The International Monetary Fund (IMF) on 27 January 2016 implemented the long-pending 2010 Quota and Governance Reforms.
The reforms represent a major step towards the increasing role of dynamic emerging market and developing countries. The entry into force of these reforms will reinforce the credibility, effectiveness, and legitimacy of the IMF.
Highlights of the Reforms
• For the first time, four emerging market countries- Brazil, China, India, and Russia will be among the 10 largest members of the IMF.
• Other top 10 members include the United States, Japan, and the four largest European countries France, Germany, Italy, and the United Kingdom.
• India’s voting rights increased to 2.6 percent from the current 2.3 percent and China’s voting rights increased to six percent from 3.8.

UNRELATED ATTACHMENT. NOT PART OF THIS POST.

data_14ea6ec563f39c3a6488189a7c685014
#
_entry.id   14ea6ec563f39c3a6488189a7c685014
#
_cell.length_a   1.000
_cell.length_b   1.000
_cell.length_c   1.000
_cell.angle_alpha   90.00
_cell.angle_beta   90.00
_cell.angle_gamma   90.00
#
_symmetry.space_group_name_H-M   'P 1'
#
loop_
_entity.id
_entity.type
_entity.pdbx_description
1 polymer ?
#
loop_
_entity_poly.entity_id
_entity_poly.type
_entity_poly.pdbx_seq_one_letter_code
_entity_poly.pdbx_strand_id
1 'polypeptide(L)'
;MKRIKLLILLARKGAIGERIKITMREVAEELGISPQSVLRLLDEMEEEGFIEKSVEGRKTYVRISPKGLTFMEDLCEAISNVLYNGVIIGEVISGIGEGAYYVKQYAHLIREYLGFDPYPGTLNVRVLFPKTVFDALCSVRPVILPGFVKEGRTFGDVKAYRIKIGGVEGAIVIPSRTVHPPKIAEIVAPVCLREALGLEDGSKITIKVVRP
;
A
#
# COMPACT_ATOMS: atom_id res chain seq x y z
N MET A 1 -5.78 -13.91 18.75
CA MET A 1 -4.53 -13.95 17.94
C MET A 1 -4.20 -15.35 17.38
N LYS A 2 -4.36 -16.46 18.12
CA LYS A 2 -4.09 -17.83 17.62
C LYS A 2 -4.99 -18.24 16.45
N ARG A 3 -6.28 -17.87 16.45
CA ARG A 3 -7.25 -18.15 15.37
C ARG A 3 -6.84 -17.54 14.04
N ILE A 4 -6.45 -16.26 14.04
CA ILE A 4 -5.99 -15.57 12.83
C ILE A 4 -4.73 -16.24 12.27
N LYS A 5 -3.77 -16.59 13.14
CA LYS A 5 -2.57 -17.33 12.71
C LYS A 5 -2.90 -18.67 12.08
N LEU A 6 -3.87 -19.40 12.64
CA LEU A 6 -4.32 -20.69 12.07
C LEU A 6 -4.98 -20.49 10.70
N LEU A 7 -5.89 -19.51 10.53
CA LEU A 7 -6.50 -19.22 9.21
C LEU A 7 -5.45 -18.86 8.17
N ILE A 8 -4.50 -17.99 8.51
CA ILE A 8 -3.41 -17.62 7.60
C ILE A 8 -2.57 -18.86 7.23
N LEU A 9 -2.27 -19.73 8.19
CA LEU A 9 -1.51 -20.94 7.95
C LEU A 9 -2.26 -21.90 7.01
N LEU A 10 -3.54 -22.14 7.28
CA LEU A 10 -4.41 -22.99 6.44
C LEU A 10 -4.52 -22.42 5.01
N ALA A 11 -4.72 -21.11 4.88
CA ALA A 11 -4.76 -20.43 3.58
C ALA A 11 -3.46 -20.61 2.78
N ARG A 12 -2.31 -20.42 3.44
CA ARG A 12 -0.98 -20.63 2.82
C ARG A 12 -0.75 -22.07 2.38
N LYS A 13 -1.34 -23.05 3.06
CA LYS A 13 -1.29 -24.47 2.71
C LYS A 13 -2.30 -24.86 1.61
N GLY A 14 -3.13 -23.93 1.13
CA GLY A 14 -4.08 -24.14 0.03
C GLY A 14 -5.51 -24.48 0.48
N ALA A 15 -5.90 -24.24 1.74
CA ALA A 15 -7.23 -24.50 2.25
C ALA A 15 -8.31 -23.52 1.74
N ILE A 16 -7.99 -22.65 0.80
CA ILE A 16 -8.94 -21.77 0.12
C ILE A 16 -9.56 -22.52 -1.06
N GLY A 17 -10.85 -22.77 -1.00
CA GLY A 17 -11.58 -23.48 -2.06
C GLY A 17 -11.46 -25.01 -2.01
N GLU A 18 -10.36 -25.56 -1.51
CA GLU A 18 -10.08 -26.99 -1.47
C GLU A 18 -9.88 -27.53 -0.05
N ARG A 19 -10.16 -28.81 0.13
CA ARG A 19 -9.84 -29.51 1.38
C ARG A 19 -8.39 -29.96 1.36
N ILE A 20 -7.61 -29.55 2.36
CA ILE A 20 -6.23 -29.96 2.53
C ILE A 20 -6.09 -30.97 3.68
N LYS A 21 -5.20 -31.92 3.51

• The reforms also increased the financial strength of the IMF by doubling its permanent capital resources to 659 billion US dollars.
• More than 6 percent of quota shares will shift to dynamic emerging market and developing countries and also from over-represented to under-represented IMF members.
• The quota shares and voting power of the IMF’s poorest member countries will be protected.
• For the first time, the IMF’s Board will consist entirely of elected Executive Directors, ending the category of appointed Executive Directors.
• The scope for appointing a second Alternate Executive Director in multi-country constituencies with seven or more members has been increased.
Reason for the delay in implementation of reforms
The 2010 Quota and Governance reforms were approved by the IMF’s Board of Governors in December 2010. However, their implementation got delayed due to the time taken by the US Congress to approve the changes.
The US Senate approved the changes in December 2015 paving the way for the implementation of the reforms.
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When: 27 January 2016